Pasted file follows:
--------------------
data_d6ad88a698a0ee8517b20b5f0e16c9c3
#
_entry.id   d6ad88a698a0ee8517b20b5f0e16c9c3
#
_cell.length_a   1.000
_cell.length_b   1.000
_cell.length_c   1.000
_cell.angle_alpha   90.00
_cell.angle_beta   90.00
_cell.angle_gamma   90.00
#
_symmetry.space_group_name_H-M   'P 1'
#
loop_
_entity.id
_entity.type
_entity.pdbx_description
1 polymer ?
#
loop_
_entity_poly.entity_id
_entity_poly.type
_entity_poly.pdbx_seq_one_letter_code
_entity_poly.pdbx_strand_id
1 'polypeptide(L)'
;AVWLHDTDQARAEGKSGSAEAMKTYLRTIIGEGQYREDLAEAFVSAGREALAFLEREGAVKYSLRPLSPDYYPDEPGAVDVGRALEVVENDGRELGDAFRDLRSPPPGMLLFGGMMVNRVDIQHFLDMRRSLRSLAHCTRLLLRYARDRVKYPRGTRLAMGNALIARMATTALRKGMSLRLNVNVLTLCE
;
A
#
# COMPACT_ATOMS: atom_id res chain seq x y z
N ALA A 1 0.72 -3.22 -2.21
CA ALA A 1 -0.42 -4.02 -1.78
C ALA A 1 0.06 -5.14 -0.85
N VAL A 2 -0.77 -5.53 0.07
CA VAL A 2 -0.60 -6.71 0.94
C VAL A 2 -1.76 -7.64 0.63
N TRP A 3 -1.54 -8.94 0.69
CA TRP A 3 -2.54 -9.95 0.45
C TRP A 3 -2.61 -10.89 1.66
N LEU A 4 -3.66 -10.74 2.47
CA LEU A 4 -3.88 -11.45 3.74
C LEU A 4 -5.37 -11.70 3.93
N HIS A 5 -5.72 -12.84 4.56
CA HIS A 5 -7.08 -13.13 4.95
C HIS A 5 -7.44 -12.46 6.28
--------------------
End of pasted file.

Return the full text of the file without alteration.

data_d6ad88a698a0ee8517b20b5f0e16c9c3
#
_entry.id   d6ad88a698a0ee8517b20b5f0e16c9c3
#
_cell.length_a   1.000
_cell.length_b   1.000
_cell.length_c   1.000
_cell.angle_alpha   90.00
_cell.angle_beta   90.00
_cell.angle_gamma   90.00
#
_symmetry.space_group_name_H-M   'P 1'
#
loop_
_entity.id
_entity.type
_entity.pdbx_description
1 polymer ?
#
loop_
_entity_poly.entity_id
_entity_poly.type
_entity_poly.pdbx_seq_one_letter_code
_entity_poly.pdbx_strand_id
1 'polypeptide(L)'
;AVWLHDTDQARAEGKSGSAEAMKTYLRTIIGEGQYREDLAEAFVSAGREALAFLEREGAVKYSLRPLSPDYYPDEPGAVDVGRALEVVENDGRELGDAFRDLRSPPPGMLLFGGMMVNRVDIQHFLDMRRSLRSLAHCTRLLLRYARDRVKYPRGTRLAMGNALIARMATTALRKGMSLRLNVNVLTLCE
;
A
#
# COMPACT_ATOMS: atom_id res chain seq x y z
N ALA A 1 0.72 -3.22 -2.21
CA ALA A 1 -0.42 -4.02 -1.78
C ALA A 1 0.06 -5.14 -0.85
N VAL A 2 -0.77 -5.53 0.07
CA VAL A 2 -0.60 -6.71 0.94
C VAL A 2 -1.76 -7.64 0.63
N TRP A 3 -1.54 -8.94 0.69
CA TRP A 3 -2.54 -9.95 0.45
C TRP A 3 -2.61 -10.89 1.66
N LEU A 4 -3.66 -10.74 2.47
CA LEU A 4 -3.88 -11.45 3.74
C LEU A 4 -5.37 -11.70 3.93
N HIS A 5 -5.72 -12.84 4.56
CA HIS A 5 -7.08 -13.13 4.95
C HIS A 5 -7.44 -12.46 6.28